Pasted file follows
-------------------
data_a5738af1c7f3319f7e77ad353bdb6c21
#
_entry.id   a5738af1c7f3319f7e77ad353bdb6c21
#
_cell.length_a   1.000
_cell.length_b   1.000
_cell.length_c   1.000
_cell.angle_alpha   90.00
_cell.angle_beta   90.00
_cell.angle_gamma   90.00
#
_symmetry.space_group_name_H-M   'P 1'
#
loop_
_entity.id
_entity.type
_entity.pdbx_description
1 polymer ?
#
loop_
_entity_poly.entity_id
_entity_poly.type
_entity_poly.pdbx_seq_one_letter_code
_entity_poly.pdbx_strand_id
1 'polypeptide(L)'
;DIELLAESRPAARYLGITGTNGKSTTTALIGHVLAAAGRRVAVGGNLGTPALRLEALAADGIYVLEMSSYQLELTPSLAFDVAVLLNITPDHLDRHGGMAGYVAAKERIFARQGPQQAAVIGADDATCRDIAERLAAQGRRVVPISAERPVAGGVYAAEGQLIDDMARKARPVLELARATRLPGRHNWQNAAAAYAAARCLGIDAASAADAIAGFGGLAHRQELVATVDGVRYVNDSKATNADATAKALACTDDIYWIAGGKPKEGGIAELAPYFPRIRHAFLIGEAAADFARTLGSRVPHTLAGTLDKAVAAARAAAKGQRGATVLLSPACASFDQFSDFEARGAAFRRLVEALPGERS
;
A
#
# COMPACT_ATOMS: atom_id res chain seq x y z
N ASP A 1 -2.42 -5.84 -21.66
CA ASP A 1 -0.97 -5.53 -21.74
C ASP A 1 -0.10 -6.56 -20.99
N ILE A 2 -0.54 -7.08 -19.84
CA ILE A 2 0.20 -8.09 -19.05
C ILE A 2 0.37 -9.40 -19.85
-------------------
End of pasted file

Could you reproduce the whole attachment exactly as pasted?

data_a5738af1c7f3319f7e77ad353bdb6c21
#
_entry.id   a5738af1c7f3319f7e77ad353bdb6c21
#
_cell.length_a   1.000
_cell.length_b   1.000
_cell.length_c   1.000
_cell.angle_alpha   90.00
_cell.angle_beta   90.00
_cell.angle_gamma   90.00
#
_symmetry.space_group_name_H-M   'P 1'
#
loop_
_entity.id
_entity.type
_entity.pdbx_description
1 polymer ?
#
loop_
_entity_poly.entity_id
_entity_poly.type
_entity_poly.pdbx_seq_one_letter_code
_entity_poly.pdbx_strand_id
1 'polypeptide(L)'
;DIELLAESRPAARYLGITGTNGKSTTTALIGHVLAAAGRRVAVGGNLGTPALRLEALAADGIYVLEMSSYQLELTPSLAFDVAVLLNITPDHLDRHGGMAGYVAAKERIFARQGPQQAAVIGADDATCRDIAERLAAQGRRVVPISAERPVAGGVYAAEGQLIDDMARKARPVLELARATRLPGRHNWQNAAAAYAAARCLGIDAASAADAIAGFGGLAHRQELVATVDGVRYVNDSKATNADATAKALACTDDIYWIAGGKPKEGGIAELAPYFPRIRHAFLIGEAAADFARTLGSRVPHTLAGTLDKAVAAARAAAKGQRGATVLLSPACASFDQFSDFEARGAAFRRLVEALPGERS
;
A
#
# COMPACT_ATOMS: atom_id res chain seq x y z
N ASP A 1 -2.42 -5.84 -21.66
CA ASP A 1 -0.97 -5.53 -21.74
C ASP A 1 -0.10 -6.56 -20.99
N ILE A 2 -0.54 -7.08 -19.84
CA ILE A 2 0.20 -8.09 -19.05
C ILE A 2 0.37 -9.40 -19.85